The path that Casey Neistat took to success is not one that was laid out for him. It’s not something he learned in a book or from a course. It’s nothing that could even be taught since the way he became successful didn’t even exist before he made it. That's what’s earned him millions of views and dollars—his commitment to creating his own path. When there was no model for a filmmaker to become a daily YouTube vlogger, he created it. No success story of a vlogger starting a social media company, he lived it. And he did it all even though, from his earliest years, no one thought he would succeed at all.
It's not surprising. There wasn’t a lot in Neistat’s early years that would have inspired confidence in people. In some ways, he did everything exactly wrong. Before moving to New York where he started his filmmaking in earnest, Neistat was a teenage father on welfare living in a trailer park in Connecticut and washing dishes for work.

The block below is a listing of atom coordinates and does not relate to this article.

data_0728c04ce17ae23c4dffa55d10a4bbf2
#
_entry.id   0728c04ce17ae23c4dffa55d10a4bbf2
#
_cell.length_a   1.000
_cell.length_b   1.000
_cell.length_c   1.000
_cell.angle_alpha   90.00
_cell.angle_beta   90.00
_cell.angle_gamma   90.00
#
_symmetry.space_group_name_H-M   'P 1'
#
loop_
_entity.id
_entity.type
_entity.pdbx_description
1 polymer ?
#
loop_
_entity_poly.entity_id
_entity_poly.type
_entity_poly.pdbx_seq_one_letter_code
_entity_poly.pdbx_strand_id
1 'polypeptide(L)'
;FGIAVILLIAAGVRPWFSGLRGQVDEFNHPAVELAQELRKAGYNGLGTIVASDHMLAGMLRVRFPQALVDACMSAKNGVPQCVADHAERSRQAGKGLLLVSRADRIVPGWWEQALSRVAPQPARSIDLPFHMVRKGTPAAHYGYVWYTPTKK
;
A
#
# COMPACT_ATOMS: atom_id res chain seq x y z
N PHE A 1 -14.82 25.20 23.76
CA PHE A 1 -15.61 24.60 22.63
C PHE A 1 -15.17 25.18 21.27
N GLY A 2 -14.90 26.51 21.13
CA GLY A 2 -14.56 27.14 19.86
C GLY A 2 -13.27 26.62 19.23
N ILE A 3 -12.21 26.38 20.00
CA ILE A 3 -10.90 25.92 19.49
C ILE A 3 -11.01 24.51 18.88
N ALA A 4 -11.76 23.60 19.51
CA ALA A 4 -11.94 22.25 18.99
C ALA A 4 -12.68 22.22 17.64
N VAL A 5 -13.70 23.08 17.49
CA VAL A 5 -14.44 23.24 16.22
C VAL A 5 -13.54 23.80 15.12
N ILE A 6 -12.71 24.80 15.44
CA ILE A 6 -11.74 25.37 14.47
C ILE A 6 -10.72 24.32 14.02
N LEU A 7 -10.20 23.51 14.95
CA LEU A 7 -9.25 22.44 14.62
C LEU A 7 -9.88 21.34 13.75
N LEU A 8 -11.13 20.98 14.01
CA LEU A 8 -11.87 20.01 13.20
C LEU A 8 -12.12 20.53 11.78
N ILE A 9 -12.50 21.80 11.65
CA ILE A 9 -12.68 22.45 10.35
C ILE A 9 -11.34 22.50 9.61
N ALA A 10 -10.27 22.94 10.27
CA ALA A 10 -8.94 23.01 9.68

No one would have predicted he would find his way from obscurity to success, even before that. As a child he was always getting in trouble—not because he didn't respect authority, but because he didn't agree with it, and had no problem acting on that feeling. Neistat remembers getting suspended in high school for riding his skateboard in the school. The principal told him if he expected to skate through hallways for the rest of his life, he had another thing coming.
Fast-forward a couple decades and Neistat built a half-pipe in his office to do exactly that. And the only way that Neistat was able to have the success that gave him that freedom was because of that same instinct to ignore the rules and follow his own way. That insistence has led to a life of constant expansion, blazing a path into the unknown that has made him an inspiration for millions.
But the story only makes sense looking backward.
Richard Hall/ITP Images
Meant to Be In Motion